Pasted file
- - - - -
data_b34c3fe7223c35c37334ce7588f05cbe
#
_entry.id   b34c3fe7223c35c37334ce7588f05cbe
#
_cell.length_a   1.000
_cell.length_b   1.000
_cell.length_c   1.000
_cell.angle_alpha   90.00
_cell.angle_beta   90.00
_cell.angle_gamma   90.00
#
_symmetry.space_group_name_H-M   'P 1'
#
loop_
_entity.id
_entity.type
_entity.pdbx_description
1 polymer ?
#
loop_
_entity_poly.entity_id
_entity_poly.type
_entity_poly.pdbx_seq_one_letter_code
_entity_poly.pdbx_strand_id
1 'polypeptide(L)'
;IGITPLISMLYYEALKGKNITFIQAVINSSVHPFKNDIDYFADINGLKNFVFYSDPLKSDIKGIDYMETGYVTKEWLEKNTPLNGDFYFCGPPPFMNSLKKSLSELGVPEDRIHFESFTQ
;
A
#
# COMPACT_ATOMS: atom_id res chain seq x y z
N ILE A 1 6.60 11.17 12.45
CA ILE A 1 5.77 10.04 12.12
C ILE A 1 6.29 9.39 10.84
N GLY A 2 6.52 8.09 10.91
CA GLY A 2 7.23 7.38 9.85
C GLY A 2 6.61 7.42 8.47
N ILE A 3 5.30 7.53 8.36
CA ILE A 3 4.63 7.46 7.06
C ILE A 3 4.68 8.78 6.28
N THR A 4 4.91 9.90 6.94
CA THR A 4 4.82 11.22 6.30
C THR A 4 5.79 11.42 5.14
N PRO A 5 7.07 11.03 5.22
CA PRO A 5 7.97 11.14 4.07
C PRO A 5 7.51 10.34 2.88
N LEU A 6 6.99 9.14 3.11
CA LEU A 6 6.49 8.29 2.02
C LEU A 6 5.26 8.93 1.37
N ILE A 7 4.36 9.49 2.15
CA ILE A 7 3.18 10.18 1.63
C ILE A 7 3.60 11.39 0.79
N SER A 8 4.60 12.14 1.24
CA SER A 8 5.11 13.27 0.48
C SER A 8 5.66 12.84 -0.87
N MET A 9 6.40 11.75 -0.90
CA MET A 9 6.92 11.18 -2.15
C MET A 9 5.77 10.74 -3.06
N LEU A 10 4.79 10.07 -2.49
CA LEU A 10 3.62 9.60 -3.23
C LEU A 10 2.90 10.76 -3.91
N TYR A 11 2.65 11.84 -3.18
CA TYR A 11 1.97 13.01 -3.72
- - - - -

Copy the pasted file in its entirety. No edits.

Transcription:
data_b34c3fe7223c35c37334ce7588f05cbe
#
_entry.id   b34c3fe7223c35c37334ce7588f05cbe
#
_cell.length_a   1.000
_cell.length_b   1.000
_cell.length_c   1.000
_cell.angle_alpha   90.00
_cell.angle_beta   90.00
_cell.angle_gamma   90.00
#
_symmetry.space_group_name_H-M   'P 1'
#
loop_
_entity.id
_entity.type
_entity.pdbx_description
1 polymer ?
#
loop_
_entity_poly.entity_id
_entity_poly.type
_entity_poly.pdbx_seq_one_letter_code
_entity_poly.pdbx_strand_id
1 'polypeptide(L)'
;IGITPLISMLYYEALKGKNITFIQAVINSSVHPFKNDIDYFADINGLKNFVFYSDPLKSDIKGIDYMETGYVTKEWLEKNTPLNGDFYFCGPPPFMNSLKKSLSELGVPEDRIHFESFTQ
;
A
#
# COMPACT_ATOMS: atom_id res chain seq x y z
N ILE A 1 6.60 11.17 12.45
CA ILE A 1 5.77 10.04 12.12
C ILE A 1 6.29 9.39 10.84
N GLY A 2 6.52 8.09 10.91
CA GLY A 2 7.23 7.38 9.85
C GLY A 2 6.61 7.42 8.47
N ILE A 3 5.30 7.53 8.36
CA ILE A 3 4.63 7.46 7.06
C ILE A 3 4.68 8.78 6.28
N THR A 4 4.91 9.90 6.94
CA THR A 4 4.82 11.22 6.30
C THR A 4 5.79 11.42 5.14
N PRO A 5 7.07 11.03 5.22
CA PRO A 5 7.97 11.14 4.07
C PRO A 5 7.51 10.34 2.88
N LEU A 6 6.99 9.14 3.11
CA LEU A 6 6.49 8.29 2.02
C LEU A 6 5.26 8.93 1.37
N ILE A 7 4.36 9.49 2.15
CA ILE A 7 3.18 10.18 1.63
C ILE A 7 3.60 11.39 0.79
N SER A 8 4.60 12.14 1.24
CA SER A 8 5.11 13.27 0.48
C SER A 8 5.66 12.84 -0.87
N MET A 9 6.40 11.75 -0.90
CA MET A 9 6.92 11.18 -2.15
C MET A 9 5.77 10.74 -3.06
N LEU A 10 4.79 10.07 -2.49
CA LEU A 10 3.62 9.60 -3.23
C LEU A 10 2.90 10.76 -3.91
N TYR A 11 2.65 11.84 -3.18
CA TYR A 11 1.97 13.01 -3.72